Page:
Great Networks Aren’t Passive

I was speaking with someone about networks and network effects.  One thing that came out of the conversation is that great networks aren’t passive. They are active.  Great networks require people to participate.  They might participate in different ways, but they require active engagement.

Great networks also don’t have a clearly defined leader.  Often the most powerful people in the network are in the shadows.  A person might be described of having a great network, but when we think about the most powerful networks on earth it’s the invisible hand that drives them not designated people.  A person might set up a network and be part of it, but great networks delegate a lot.

Great networks are also decentralized and empowered to act.  At their core, their underpinning driver is trust.  They have a common culture.  It has been said the Israeli startup network is great.  I don’t know much about it, but every one in that network has gone through similar rights of passage.  Rights of passage are important.  They set up common bonds and cultures for everyone in the network.  In the Israeli startup community they are all Jewish, and have the religious rights of passage associated with their religion.  All the traditional customs that come with being Jewish come to the network as well.  Then of course there is the fact that all of them had to serve in the Israeli armed forces.

Those common bonds develop trust.

There are a lot of institutions and entities that say, “We have a great network”.  However, I find that it’s talk with no action in a lot of cases.

If a network starts out as a decentralized entity and transforms into a centralized entity, eventually it will break down.  Centralized networks don’t demand action.  They are passive.  They are command and control.  The end points of the network are turned on and off with decisions made by a central core.  You might call it a “dumb network”.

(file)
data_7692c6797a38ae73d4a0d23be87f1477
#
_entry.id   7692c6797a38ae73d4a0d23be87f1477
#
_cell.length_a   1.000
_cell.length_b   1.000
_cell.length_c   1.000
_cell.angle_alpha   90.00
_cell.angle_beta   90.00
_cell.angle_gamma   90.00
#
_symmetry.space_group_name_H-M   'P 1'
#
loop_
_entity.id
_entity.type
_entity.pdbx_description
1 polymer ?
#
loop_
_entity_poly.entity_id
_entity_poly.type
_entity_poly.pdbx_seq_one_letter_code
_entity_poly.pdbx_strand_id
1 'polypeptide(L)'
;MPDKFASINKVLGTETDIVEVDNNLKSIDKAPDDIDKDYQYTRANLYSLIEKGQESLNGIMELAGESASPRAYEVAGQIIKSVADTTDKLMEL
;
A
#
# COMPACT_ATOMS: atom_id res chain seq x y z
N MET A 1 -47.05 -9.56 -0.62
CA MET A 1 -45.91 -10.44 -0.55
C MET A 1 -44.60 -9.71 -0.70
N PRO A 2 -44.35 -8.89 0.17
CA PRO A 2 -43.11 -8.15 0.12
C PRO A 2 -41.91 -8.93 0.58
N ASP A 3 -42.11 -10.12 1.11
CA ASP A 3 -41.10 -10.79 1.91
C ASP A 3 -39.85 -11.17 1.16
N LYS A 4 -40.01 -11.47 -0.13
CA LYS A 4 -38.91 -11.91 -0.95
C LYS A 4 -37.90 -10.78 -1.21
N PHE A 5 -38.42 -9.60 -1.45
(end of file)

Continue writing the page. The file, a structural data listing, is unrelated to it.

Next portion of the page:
In our conversation, a person thought that a great network was when someone would answer a telephone call.  I disagreed.  It’s when the person on the other end of the line enters into a “give before you get” action.  Answering a call is passive.  Taking a meeting is passive.  Doing something for someone you might not have met but that shares a common background with you while expecting nothing in return builds the network.   Some people call it karma.

Networks are powerful and much has been written about them.  In the coming technological age, a lot of networks will be assembled using blockchain, or internet of things.  The powerful ones will be decentralized and active. A lot of initial blockchain technology I have seen just takes existing centralized decision making and puts it on a blockchain.  Real power isn’t turned over to the community.

It’s just something to think about if you are setting up a network-or if you are going to enter into an organization that touts their network.

  • Yes — thought provoking.

    Also, to riff on one of your points, in my experience, energy in a network is built through the ask. Without it, there’s no opportunity for reciprocity — and without reciprocity, it’s all passive. Without that energy, the touted bschool (accelerator, corporate alum group, blockchain lol) network is simply a database.

  • awaldstein

    what then in your view is the difference between a network and a community.

    almost every thing you stated is not true of most communities.

    • Communities often aren’t opt in. Networks are.

      • awaldstein

        Since i don’t follow I’ll table this till you come and take me out to dinner. Have a good one my friend.

        • A community is like your neighborhood, sometimes you can’t choose your neighbors. Capice?